Chinese Drywall Tax Deductions Sought by Lawmakers
Four U.S. lawmakers are inquiring whether property owners who have experienced Chinese drywall problems in their homes can qualify for a special tax deduction to help recoup losses caused by defective drywall that has started to emit corrosive gases.
Senators Mark Warner and Jim Webb, along with Rep. Glenn Nye of Virginia, have joined with Senator Bill Nelson of Florida in requesting that the IRS clarify whether homeowners who have incurred financial damages can qualify for a casualty loss deduction due to the side effects of Chinese drywall.
A shortage of domestically produced drywall lead to hundreds of thousands of sheets of drywall made in China being imported to the United States between 2004 and 2007. The drywall was made from fly ash residue, a waste material found in coal-fired plants, and contained high levels of sulfur compounds.
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The drywall has caused a number of issues for homeowners in recent years, particularly in the more humid southeast. The drywall has been found to emit sulfuric gases that smell like spoiled eggs. The gas has also corroded electrical wiring and damaged major appliances, like air conditioners. Many homeowners have also reported that they experienced health problems while living in the properties, such as nosebleeds, coughing, sneezing, breathing difficulty and eye irritation.
In seeking the Chinese drywall tax deduction, the lawmakers highlighted Section 165(h) of the Internal Revenue Code, which allows taxpayers to deduct casualty losses if the property was not connected with a profit-making venture, and if the property was partially or fully destroyed due to an unforeseen, sudden and unusual event. The letter says that the lawmakers believe losses associated with Chinese drywall meet those requirements.
“If this deduction applies, it would help alleviate our constituents’ federal tax burden during this time of crisis,” wrote the legislators in a letter seeking clarification from the IRS and guidance on hose homeowners should value their loss.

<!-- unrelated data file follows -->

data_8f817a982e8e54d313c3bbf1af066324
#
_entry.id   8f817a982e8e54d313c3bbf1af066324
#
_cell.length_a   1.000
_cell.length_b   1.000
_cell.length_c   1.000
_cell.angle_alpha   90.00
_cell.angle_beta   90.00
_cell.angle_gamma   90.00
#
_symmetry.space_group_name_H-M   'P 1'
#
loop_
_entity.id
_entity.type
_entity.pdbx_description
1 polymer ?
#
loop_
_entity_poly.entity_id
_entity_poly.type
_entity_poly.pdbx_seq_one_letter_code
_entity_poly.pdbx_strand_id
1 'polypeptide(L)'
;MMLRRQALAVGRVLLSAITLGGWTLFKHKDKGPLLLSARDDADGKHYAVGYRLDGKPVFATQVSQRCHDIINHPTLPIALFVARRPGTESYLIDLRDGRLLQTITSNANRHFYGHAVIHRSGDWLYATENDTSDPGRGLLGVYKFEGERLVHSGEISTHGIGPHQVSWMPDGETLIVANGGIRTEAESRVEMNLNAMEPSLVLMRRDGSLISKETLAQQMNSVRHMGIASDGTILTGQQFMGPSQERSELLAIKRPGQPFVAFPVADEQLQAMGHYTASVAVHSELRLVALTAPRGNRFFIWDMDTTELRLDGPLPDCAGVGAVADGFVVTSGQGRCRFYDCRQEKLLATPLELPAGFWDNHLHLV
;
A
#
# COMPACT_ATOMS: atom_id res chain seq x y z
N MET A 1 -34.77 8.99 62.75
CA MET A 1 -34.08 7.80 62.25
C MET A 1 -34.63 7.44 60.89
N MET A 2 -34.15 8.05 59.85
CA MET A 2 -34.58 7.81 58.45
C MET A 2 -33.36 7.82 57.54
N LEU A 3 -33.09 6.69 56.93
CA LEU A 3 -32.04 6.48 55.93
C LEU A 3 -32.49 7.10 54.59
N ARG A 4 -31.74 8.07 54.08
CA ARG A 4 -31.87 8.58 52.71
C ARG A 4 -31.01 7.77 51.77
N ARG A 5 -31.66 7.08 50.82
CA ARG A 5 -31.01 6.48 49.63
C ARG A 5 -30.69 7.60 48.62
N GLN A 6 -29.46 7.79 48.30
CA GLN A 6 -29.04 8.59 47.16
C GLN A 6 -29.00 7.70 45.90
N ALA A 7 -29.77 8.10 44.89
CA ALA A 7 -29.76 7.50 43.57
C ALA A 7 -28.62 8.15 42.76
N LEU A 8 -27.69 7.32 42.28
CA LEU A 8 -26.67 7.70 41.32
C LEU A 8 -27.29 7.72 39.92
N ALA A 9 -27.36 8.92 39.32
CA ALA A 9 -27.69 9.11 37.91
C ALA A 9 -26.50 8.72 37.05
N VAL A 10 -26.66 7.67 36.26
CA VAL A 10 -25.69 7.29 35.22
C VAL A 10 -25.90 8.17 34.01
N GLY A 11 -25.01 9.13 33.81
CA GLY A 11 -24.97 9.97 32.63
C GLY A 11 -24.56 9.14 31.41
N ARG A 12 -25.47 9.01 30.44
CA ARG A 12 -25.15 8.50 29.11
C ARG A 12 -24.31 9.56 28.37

While a tax deduction for Chinese drywall damage is not a solution, it would help provide some relief to homeowners, many of whom will need to rip the drywall out of virtually new homes and replace it. Some victims have tried to get compensated for losses through their homeowner’s insurance, but those attempts have thus far proven to be futile.
Homeowner policies in Florida, which received about a third of the drywall, usually contain exclusions from covering damage caused by construction defects. Home insurance experts say other insurers across the country will probably have the same response as those in Florida who have rejected insurance claims over Chinese drywall.
A number of homeowners have filed Chinese drywall lawsuits against the manufacturers, importers, suppliers, retailers and builders to secure compensation for damages caused by the drywall. However, the drywall litigation will take many years to resolve, leaving homeowners in a difficult financial position while they pay for repairs, alternative housing and their current mortgage.
Last week, ten federal defective drywall lawsuits from several states were consolidated into a multidistrict litigation (MDL) in New Orleans before U.S. District Judge Edlon E. Fallon. The lawsuits all contain similar allegations regarding problems caused by the drywall.
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